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'Chavan is far, far better than any Maharashtra politician today'

By Sheela Bhatt
November 10, 2010 13:33 IST
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Prithviraj Chavan 'will resist the obvious temptations of cutting deals that comes our way, daily.'

Congress colleagues share their impressions of Maharashtra's next chief minister with Sheela Bhatt.

"There was hardly any choice," a senior Congress leader said about Congress President Sonia Gandhi's selection of Prithviraj Chavan as Maharashtra's next chief minister.

Chavan, currently the Union minister of state in the Prime Minister's Office, won the coveted seat of power because two Congress stalwarts were nixed in one stroke because of their alleged involvement in the Adarsh housing society scam.

Former chief ministers Vilasrao Deshmukh and Sushil Kumar Shinde could not thus be considered to succeed Ashok Chavan who resigned as chief minister for his alleged involvement in the Adarsh controversy. Former Shiv Sainik Narayan Rane, the state's revenue minister, is seen as unreliable by most Congressmen.

It is not often that a scam about an urban skyscraper drowns three politicians in one stroke.

Prithviraj Chavan is now in the forefront by default, not just because the taint of corruption trapped his colleagues, but also because he is a Maratha, the caste that dominates Maharashtra politics.

Chavan, who more than anybody else understands the realities of his ascendancy in the world of real power, will have to tread the difficult path in political management of a state where he does not have robust grassroots connections.

Sonia Gandhi called Nationalist Congress Party leader Sharad Pawar on Tuesday and briefed him about her choice. The Congress-NCP alliance government rules Maharashtra, and Pawar's approval of the next chief minister is considered critical.

Prithviraj Chavan later met Pawar to seek his support.

Pawar calculated that Balasaheb Vikhe-Patil, who was also in the race, could prove difficult because of the veteran Congressman's strong hold over the Marathwada region.

Prithviraj Chavan has long been an adversary of Pawar and his party. But Pawar apparently thinks Chavan will be politically weaker than Vikhe-Patil, points out a senior Congressman closely involved in Maharashtra politics.

Congress sources say Chavan, who is a member of the Rajya Sabha, will choose to become a member of the Maharashtra Legislative Council instead of fighting an assembly by-election.

Chavan has been a bridge between the Congress party and the Prime Minister's Office because he enjoys Dr Manmohan Singh's complete trust. His selection as Maharashtra chief minister will create a void in the PMO that will not be filled till the next ministerial reshuffle takes place.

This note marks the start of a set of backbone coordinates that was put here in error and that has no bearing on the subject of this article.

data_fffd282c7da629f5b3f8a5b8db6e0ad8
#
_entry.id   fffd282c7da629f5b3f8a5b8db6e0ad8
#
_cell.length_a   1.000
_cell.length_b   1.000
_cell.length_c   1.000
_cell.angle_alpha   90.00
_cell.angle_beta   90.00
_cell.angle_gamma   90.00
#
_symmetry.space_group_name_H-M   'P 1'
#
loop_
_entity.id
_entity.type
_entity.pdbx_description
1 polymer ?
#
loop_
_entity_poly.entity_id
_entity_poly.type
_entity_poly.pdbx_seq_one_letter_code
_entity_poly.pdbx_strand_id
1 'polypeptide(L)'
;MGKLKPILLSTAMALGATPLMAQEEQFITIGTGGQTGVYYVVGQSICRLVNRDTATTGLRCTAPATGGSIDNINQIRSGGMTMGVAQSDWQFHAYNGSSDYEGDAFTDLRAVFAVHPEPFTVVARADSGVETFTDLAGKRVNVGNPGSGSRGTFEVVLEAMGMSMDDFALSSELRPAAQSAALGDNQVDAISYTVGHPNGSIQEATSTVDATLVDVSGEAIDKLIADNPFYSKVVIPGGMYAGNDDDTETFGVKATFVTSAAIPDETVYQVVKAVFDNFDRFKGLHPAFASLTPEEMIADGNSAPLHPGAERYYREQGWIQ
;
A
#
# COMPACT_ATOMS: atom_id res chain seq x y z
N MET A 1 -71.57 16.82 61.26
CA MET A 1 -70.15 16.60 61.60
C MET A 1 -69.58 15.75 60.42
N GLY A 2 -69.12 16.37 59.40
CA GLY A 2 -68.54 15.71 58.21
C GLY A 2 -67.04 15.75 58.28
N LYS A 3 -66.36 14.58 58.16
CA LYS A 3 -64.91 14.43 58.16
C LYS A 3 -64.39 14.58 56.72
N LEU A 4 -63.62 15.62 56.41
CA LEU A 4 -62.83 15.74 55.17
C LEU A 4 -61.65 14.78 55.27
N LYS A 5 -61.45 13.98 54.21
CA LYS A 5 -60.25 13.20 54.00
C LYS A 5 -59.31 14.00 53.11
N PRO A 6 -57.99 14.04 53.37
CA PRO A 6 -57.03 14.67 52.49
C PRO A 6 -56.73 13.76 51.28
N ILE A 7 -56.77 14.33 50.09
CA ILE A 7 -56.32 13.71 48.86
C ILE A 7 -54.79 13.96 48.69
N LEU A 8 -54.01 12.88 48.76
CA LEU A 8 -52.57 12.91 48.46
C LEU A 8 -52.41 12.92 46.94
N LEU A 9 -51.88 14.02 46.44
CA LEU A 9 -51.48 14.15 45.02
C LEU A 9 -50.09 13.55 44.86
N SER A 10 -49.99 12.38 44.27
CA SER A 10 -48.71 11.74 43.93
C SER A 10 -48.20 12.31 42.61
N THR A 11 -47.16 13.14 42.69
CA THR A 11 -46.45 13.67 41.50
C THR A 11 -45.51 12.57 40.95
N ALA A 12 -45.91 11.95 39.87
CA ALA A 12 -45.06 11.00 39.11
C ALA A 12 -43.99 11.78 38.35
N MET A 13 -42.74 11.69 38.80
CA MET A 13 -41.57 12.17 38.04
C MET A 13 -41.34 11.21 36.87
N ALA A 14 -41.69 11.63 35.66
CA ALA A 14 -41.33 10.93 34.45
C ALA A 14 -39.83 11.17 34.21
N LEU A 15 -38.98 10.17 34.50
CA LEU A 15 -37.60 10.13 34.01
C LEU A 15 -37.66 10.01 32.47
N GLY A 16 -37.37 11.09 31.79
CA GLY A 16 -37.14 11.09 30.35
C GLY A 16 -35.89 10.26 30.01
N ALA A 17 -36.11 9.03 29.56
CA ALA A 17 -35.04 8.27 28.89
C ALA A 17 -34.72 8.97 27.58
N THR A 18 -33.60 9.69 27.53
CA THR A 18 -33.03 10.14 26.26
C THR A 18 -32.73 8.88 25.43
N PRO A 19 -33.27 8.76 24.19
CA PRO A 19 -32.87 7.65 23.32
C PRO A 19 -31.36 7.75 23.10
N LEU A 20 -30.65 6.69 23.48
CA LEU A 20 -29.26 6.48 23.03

Though party workers think Chavan lives in "his own world," a senior colleague believes "Chavan is far, far better than any Maharashtra politician today in terms of probity in public life. He is a family man. He will resist the obvious temptations of cutting deals that comes our way, daily."

Chavan is an open-minded politician, who believes in liberal politics. He is media savvy and knows the importance of the opportunity that has come his way today.

A Bachelor of Engineering from BITS, Pilani, and a post-graduate from the University of California at Berkeley, Chavan, who will turn 65 next March, has not seen many adversities in life.

He loves to talk about engineering and is absolutely committed to fast-paced scientific development within India. He even went to inaugurate India's Antarctica to South Pole expedition. He has researched the computerisation of Indian languages as well.

He enjoys Thai food, his Blackberry and cherishes gossip sessions with friends. Unlike most Indian politicians he opens up quickly.

These last four years, he has made connections with the bureaucracy and politicians in his home state, Maharashtra.

Says a veteran Congress leader, "He won't find it difficult to run the state administration, but his political management will be the real challenge. While Chavan proves himself, the Maharashtra government will remain stable for the coming two years at least."

The challenge facing Chavan cannot be underestimated. He has been put in high political orbit by the force of circumstances, but now he will have to use his chief ministerial powers and authority to balance various interest groups and in the process carve out a political base.

His hometown of Karad in Maharashtra's Satara district will rejoice today. His family home at Patan colony in Shaniwar Peth in Karad will get political attention after a long time.

His supporters would like him to take risks and show political strength by taking tough decisions to lift the Congress's poor image in the state.

Considered hesitant in taking tough political decisions, Chavan will have to show striking qualities as Maharashtra's new leader.

It will be closely watched how Chavan navigates his way through the political minefields of the state's sugar lobbies, real estate mafia and Mumbai's corporate world.

One wonders how he will emerge from the shadow of the party high command in New Delhi and emerge as a leader of consequence in Maharashtra.

The Congress culture is such today that the Congress leadership's nomination of a particular chief minister for whatever compulsions in no way ensures the continued support of party cadres through thick and thin.

That will be the sobering advice Andhra Pradesh Chief Minister K Rosaiah can give Prithviraj Chavan.

In spite of the backing he has received from the Congress high command, Rosaiah, who succeeded Y S Rajashekhar Reddy when that chief minister died in a helicopter crash last year, is fighting a losing battle for survival.

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